Me, Myself, and Why
Searching for the Science of Self
Paperback      ISBN: 0143121650
"A fascinating survey of the forces that shape who we are and how we act-from the author of The Calculus Diaries Following her previous tours through the worlds of physics (Black Bodies and Quantum Cats) and calculus (The Calculus Diaries), acclaimed science writer Jennifer Ouellette now turns her attention to the mysteries of human identity and behavior with Me, Myself, and Why. She draws on genetics, neuroscience, and psychology-enlivened as always with her signature sense of humor and pop-culture references-to explore how we become who we are. Ouellette lets readers in on her own surprising journey of self-discover, as she has her genome sequenced, her brain mapped, her personality typed, and even samples a popular hallucinogen. Bringing together everything from Mendel's famous pea plant experiments and mutations in The X-Men to our taste in food and our relationship with avatars and our online selves, Ouellette delivers another fun and enlightening work of popular science that's sure to be enjoyed by her many fans"--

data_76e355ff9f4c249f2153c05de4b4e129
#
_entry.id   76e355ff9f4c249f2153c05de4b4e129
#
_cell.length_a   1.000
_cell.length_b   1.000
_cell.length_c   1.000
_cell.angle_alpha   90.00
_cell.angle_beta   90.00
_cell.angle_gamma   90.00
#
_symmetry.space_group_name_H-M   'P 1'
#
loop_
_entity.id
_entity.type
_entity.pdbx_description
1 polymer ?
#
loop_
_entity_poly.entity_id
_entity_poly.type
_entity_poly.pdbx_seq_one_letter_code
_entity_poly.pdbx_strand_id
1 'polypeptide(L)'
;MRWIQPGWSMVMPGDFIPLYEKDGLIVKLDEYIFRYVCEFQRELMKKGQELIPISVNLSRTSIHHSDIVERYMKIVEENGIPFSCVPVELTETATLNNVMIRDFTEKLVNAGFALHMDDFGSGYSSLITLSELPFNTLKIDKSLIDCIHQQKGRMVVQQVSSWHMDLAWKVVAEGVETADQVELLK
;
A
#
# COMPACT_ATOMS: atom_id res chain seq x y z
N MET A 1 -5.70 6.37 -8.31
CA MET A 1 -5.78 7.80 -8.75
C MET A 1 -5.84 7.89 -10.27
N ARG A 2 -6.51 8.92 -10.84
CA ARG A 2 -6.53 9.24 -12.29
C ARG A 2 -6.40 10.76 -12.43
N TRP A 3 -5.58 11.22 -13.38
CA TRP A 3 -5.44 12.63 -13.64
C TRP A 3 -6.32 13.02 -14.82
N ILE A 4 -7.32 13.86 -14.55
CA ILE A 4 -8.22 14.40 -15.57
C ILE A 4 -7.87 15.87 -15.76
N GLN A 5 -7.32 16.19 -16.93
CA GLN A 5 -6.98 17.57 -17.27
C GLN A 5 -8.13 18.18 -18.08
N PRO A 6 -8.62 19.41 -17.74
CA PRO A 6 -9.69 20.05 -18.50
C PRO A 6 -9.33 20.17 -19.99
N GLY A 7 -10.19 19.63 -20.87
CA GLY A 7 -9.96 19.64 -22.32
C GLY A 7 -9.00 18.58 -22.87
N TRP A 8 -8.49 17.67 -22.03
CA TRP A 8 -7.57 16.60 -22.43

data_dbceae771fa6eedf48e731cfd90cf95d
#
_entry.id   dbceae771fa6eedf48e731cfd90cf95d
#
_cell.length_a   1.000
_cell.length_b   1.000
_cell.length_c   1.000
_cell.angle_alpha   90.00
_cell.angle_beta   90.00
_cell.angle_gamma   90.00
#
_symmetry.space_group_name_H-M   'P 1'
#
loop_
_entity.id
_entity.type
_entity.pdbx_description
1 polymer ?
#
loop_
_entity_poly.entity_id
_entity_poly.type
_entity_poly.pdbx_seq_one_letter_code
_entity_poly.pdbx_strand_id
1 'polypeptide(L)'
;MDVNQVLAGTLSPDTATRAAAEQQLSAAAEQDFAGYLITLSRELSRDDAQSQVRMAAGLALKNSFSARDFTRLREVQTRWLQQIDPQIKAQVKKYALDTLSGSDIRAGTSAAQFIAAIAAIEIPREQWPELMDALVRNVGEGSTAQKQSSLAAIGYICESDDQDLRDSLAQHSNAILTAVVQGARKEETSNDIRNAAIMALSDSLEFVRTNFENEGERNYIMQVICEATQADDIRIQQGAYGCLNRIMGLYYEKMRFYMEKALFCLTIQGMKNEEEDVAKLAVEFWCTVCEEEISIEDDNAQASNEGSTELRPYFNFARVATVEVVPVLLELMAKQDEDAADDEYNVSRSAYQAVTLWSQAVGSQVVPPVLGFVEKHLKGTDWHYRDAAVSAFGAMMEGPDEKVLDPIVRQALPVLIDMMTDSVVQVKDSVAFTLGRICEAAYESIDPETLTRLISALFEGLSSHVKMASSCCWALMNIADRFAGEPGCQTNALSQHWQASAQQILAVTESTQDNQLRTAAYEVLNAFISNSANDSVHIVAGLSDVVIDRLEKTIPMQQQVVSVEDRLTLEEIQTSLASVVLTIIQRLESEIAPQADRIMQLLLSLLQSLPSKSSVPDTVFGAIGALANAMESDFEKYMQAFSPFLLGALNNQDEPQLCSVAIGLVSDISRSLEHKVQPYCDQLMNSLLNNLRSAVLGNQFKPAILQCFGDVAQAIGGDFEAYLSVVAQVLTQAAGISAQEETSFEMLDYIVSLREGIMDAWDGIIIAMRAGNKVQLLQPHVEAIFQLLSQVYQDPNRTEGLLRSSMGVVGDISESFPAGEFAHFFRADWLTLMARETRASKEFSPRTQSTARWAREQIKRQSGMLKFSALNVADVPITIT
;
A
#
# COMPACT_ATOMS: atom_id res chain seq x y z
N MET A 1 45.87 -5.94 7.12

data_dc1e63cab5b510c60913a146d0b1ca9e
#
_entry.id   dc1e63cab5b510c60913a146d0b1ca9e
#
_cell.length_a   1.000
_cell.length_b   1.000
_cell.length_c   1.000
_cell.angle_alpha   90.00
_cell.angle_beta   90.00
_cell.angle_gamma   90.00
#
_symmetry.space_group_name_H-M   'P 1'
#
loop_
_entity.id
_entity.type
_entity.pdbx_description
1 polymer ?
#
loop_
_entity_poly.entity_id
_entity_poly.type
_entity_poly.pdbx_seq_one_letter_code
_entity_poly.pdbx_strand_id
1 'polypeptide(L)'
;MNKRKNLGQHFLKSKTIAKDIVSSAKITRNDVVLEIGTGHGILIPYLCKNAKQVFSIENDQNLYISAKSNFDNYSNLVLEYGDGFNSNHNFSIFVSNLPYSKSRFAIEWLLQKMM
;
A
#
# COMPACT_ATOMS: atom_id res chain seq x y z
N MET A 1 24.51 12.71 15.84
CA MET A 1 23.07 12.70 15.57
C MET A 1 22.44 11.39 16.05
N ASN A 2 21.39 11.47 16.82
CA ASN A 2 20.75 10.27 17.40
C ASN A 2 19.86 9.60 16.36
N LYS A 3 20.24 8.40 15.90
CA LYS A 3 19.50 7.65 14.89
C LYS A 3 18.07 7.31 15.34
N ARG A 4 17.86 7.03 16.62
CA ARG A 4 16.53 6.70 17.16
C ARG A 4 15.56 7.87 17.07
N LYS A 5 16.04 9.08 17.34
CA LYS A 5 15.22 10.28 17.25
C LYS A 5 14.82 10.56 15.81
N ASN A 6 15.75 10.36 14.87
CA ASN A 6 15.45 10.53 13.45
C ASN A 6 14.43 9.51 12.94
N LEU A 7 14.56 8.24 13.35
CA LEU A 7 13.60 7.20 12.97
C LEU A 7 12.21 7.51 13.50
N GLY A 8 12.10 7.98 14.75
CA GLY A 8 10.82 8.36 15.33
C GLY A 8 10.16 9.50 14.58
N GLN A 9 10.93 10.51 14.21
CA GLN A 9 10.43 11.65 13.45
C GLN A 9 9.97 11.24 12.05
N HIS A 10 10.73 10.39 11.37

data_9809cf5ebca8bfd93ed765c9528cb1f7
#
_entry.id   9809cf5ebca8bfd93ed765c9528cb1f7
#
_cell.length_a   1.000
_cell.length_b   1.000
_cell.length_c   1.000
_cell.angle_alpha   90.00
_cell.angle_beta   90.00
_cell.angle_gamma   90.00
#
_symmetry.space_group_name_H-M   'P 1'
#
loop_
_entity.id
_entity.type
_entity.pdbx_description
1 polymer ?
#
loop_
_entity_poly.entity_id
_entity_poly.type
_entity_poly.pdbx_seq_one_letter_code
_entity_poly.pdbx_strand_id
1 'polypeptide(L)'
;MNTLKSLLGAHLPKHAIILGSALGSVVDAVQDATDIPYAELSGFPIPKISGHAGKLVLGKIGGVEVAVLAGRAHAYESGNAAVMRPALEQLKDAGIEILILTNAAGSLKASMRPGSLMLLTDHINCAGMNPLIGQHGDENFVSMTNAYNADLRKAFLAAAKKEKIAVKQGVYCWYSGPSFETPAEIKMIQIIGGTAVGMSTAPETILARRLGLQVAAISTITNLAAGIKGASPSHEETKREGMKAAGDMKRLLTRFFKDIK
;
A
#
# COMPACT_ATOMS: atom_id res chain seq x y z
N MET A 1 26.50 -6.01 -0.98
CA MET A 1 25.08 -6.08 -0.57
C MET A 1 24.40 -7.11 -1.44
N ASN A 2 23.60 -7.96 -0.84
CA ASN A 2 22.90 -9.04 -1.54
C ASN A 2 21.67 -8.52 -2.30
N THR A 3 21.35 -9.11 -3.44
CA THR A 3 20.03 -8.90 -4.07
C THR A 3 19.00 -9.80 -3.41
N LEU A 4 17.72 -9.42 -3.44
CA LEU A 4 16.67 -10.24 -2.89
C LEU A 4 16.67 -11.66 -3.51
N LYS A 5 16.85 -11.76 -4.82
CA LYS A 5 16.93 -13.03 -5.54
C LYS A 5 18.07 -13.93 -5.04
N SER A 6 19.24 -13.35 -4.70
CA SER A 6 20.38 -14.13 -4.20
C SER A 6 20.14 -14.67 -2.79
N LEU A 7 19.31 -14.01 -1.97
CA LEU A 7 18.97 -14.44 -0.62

Mutants: On Genetic Variety and the Human body
Mutants
On Genetic Variety and the Human body
Paperback      ISBN: 0142004820
A study of congenital disease and some of the famous individuals whose lives were affected by congenital abnormalities describes a village of long-lived Croatian dwarves, a hair-covered Burmese royal court family, the ostrich-footed Wadoma of the Zambezi River valley, and others. Reprint.
Survival of the Sickest: The Surprising Connections Between Disease and Longevity
Survival of the Sickest
The Surprising Connections Between Disease and Longevity
Paperback      ISBN: 0060889667